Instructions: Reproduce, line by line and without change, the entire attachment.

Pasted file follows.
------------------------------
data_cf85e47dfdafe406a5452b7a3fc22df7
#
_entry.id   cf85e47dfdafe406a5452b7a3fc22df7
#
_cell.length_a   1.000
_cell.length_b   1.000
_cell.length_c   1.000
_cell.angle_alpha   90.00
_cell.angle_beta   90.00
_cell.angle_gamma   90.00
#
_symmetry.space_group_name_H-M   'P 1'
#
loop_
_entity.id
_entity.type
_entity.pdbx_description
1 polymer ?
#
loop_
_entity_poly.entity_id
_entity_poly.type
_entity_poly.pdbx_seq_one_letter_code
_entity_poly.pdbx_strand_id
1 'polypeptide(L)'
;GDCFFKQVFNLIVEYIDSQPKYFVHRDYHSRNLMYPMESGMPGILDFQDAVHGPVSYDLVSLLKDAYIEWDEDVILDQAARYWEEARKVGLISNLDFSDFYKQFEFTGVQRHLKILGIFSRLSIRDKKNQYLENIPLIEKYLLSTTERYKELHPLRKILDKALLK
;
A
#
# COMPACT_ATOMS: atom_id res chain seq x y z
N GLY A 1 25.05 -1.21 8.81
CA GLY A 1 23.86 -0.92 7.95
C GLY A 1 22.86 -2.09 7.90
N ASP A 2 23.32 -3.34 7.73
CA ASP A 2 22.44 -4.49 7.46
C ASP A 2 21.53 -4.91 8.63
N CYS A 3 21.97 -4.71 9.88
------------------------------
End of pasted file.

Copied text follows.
data_cf85e47dfdafe406a5452b7a3fc22df7
#
_entry.id   cf85e47dfdafe406a5452b7a3fc22df7
#
_cell.length_a   1.000
_cell.length_b   1.000
_cell.length_c   1.000
_cell.angle_alpha   90.00
_cell.angle_beta   90.00
_cell.angle_gamma   90.00
#
_symmetry.space_group_name_H-M   'P 1'
#
loop_
_entity.id
_entity.type
_entity.pdbx_description
1 polymer ?
#
loop_
_entity_poly.entity_id
_entity_poly.type
_entity_poly.pdbx_seq_one_letter_code
_entity_poly.pdbx_strand_id
1 'polypeptide(L)'
;GDCFFKQVFNLIVEYIDSQPKYFVHRDYHSRNLMYPMESGMPGILDFQDAVHGPVSYDLVSLLKDAYIEWDEDVILDQAARYWEEARKVGLISNLDFSDFYKQFEFTGVQRHLKILGIFSRLSIRDKKNQYLENIPLIEKYLLSTTERYKELHPLRKILDKALLK
;
A
#
# COMPACT_ATOMS: atom_id res chain seq x y z
N GLY A 1 25.05 -1.21 8.81
CA GLY A 1 23.86 -0.92 7.95
C GLY A 1 22.86 -2.09 7.90
N ASP A 2 23.32 -3.34 7.73
CA ASP A 2 22.44 -4.49 7.46
C ASP A 2 21.53 -4.91 8.63
N CYS A 3 21.97 -4.71 9.88